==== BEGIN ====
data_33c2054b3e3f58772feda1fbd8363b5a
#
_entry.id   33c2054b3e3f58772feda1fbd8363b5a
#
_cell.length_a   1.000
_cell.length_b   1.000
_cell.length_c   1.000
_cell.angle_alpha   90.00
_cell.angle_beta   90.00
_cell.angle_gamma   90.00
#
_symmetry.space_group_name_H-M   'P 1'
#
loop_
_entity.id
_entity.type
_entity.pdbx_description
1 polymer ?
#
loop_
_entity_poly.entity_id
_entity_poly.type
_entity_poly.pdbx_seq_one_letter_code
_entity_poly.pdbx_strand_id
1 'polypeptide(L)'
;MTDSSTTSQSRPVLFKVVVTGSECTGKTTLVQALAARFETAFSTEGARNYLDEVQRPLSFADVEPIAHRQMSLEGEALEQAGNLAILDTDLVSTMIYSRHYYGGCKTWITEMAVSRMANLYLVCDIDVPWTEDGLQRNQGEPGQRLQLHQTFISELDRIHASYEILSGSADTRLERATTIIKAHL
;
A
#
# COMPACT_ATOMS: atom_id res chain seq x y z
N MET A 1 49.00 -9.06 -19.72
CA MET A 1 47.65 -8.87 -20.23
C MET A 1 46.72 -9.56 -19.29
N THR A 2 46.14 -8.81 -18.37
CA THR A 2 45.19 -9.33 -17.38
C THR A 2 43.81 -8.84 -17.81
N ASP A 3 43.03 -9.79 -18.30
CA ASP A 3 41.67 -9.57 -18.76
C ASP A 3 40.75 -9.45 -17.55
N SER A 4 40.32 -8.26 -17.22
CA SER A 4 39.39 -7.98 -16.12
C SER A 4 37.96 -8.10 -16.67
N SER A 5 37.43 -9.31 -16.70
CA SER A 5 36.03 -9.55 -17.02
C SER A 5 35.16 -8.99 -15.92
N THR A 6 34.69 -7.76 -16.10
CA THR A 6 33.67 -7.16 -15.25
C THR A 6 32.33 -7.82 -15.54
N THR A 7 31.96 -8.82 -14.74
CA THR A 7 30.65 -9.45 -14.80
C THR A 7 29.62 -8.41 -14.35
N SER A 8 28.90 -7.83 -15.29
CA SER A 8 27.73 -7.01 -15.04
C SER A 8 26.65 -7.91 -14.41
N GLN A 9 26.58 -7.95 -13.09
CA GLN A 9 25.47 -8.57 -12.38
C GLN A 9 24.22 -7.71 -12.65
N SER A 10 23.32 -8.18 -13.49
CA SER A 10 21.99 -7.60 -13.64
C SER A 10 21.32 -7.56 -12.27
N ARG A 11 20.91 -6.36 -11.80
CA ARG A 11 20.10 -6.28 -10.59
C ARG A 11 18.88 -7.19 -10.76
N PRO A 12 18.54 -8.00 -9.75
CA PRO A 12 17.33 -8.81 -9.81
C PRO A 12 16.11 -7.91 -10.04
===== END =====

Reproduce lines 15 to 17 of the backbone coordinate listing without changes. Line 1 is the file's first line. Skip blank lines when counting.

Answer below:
_entity.id
_entity.type
_entity.pdbx_description